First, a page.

The future of batteries for electromobility

The future of batteries for electromobility



Batteries are the fastest-growing energy storage technology and will ultimately be crucial in meeting Europe's decarbonization targets, particularly in the road transport sector. Automotive manufacturers around the world are already contemplating the batteries that will power the vehicles of the future. Although the final solution is not yet known, many consider solid-state batteries (SSBs) to be the next generation of battery technology for electric vehicles (EVs).

Expectations are high for the potential benefits of SSBs, which replace liquid electrolytes with innovative solid materials. The technology promises improved safety, longer range (due to higher power output), shorter charging times, and ultimately lower costs.

However, little is known about their potential environmental impact compared to conventional lithium-ion batteries and whether SSBs represent an environmental as well as an industrial opportunity. Last year, Minviro, a company specializing in life cycle analysis of raw materials, produced an analysis examining the environmental impact of SSB batteries produced in Europe.

The study examines the global warming potential of semiconductor batteries and compares them with current and emerging chemical technologies: nickel-manganese-cobalt-lithium (NMC-811), lithium iron phosphate (LFP), and its promising derivative, lithium iron manganese phosphate (LFMP).

The results show that most SSB battery configurations have a lower global warming potential than currently available "chemistry". In particular, a very likely example that uses an oxide electrolyte and NMC-811 cathode has the lowest global warming potential, allowing for a 24% reduction compared to the latest lithium-ion technology. LFP batteries, which are rapidly entering the EV market, have a low GHG impact per kg but perform worse on a per kWh basis due to their lower energy density. Upcoming LFMP cells are more promising in this regard.

Despite the potential for lower GHG impacts, the study also identified bottlenecks related to emissions for different battery technologies, including future chemistry-based technologies. In the case of SSBs, such a hotspot is expected to be the lithium used in the anode together with the active material of the cathode. This is because SSBs will require, on average, 35% more lithium than current lithium-ion chemical technologies.

The second part of Minviro's analysis looked at alternative supply routes for key battery raw materials to better understand which sourcing and processing methods have the potential to significantly reduce the carbon footprint of a battery, in some cases by as much as half.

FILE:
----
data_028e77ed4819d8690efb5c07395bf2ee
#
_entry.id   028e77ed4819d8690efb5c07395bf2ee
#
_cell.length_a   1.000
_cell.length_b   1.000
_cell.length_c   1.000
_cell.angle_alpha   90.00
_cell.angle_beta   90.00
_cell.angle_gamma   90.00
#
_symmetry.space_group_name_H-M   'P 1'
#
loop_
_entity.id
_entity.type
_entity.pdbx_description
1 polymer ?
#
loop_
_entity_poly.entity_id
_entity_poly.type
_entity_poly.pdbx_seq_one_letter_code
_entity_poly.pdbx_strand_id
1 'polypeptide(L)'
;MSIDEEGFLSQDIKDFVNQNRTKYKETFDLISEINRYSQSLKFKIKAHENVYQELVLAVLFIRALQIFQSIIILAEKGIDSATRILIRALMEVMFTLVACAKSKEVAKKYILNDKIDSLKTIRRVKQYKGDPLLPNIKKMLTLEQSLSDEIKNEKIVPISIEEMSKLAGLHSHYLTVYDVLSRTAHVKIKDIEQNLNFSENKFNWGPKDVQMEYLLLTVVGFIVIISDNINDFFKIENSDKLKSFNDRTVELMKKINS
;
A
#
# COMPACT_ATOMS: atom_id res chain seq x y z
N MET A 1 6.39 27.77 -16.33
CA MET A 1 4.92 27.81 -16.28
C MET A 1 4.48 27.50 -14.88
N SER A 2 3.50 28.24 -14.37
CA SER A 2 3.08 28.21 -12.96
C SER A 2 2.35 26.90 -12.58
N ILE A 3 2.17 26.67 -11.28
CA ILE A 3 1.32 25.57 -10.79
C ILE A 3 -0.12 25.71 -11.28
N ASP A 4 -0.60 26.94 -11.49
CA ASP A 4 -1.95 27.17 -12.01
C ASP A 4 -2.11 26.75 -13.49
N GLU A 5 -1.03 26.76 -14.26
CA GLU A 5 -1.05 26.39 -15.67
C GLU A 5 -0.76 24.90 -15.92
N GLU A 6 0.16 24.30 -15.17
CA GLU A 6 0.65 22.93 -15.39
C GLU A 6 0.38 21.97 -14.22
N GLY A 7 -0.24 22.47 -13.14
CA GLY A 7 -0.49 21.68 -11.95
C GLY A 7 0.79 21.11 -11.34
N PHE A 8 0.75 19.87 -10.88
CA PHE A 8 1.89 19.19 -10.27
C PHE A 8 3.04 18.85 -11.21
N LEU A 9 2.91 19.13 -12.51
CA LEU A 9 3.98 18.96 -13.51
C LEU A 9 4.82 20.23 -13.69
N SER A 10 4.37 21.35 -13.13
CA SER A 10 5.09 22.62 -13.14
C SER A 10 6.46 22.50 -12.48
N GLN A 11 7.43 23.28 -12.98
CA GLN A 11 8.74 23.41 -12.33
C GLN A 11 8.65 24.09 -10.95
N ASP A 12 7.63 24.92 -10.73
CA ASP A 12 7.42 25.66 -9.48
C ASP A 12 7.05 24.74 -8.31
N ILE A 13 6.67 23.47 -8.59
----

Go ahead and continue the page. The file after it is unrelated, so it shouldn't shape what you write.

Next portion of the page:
Regarding lithium, the research found that spodumene and sedimentary clay-based lithium sources, mainly mined in Australia and refined in China, have higher negative impacts compared to other lithium sources due to the additional energy required to mine, prepare, and process lithium. In contrast, lithium extracted from brine and lithium extracted directly from geothermal wells have significantly lower impacts and a solid potential to significantly reduce emissions.

Thus, solid-state batteries can deliver not only improved performance but also significant environmental benefits. However, obtaining these environmental benefits will depend on the sustainability of the battery supply chains and processes used. In the case of nickel, for example, the use of bioleaching reduces kg CO2/kWh by almost 50% compared to the extraction of raw unprocessed iron, a carbon-intensive method currently widely used in China.

Given that Europe has a relatively competitive mix of low-carbon electricity grids and strong technological know-how compared to other continents, SSBs represent a particular opportunity for Europe to become a world leader in battery production. However, as Europe is and will continue to be dependent on imports of raw materials for battery production, it is equally important that low environmental impact raw materials are selected and that their use is appropriately economically incentivized.



Every month in the Newsletter we bring you tips and interesting facts about photovoltaics and charging infrastructure in general. You will find out news about our projects, collaborations, as well as the internal life of Greenbuddies.

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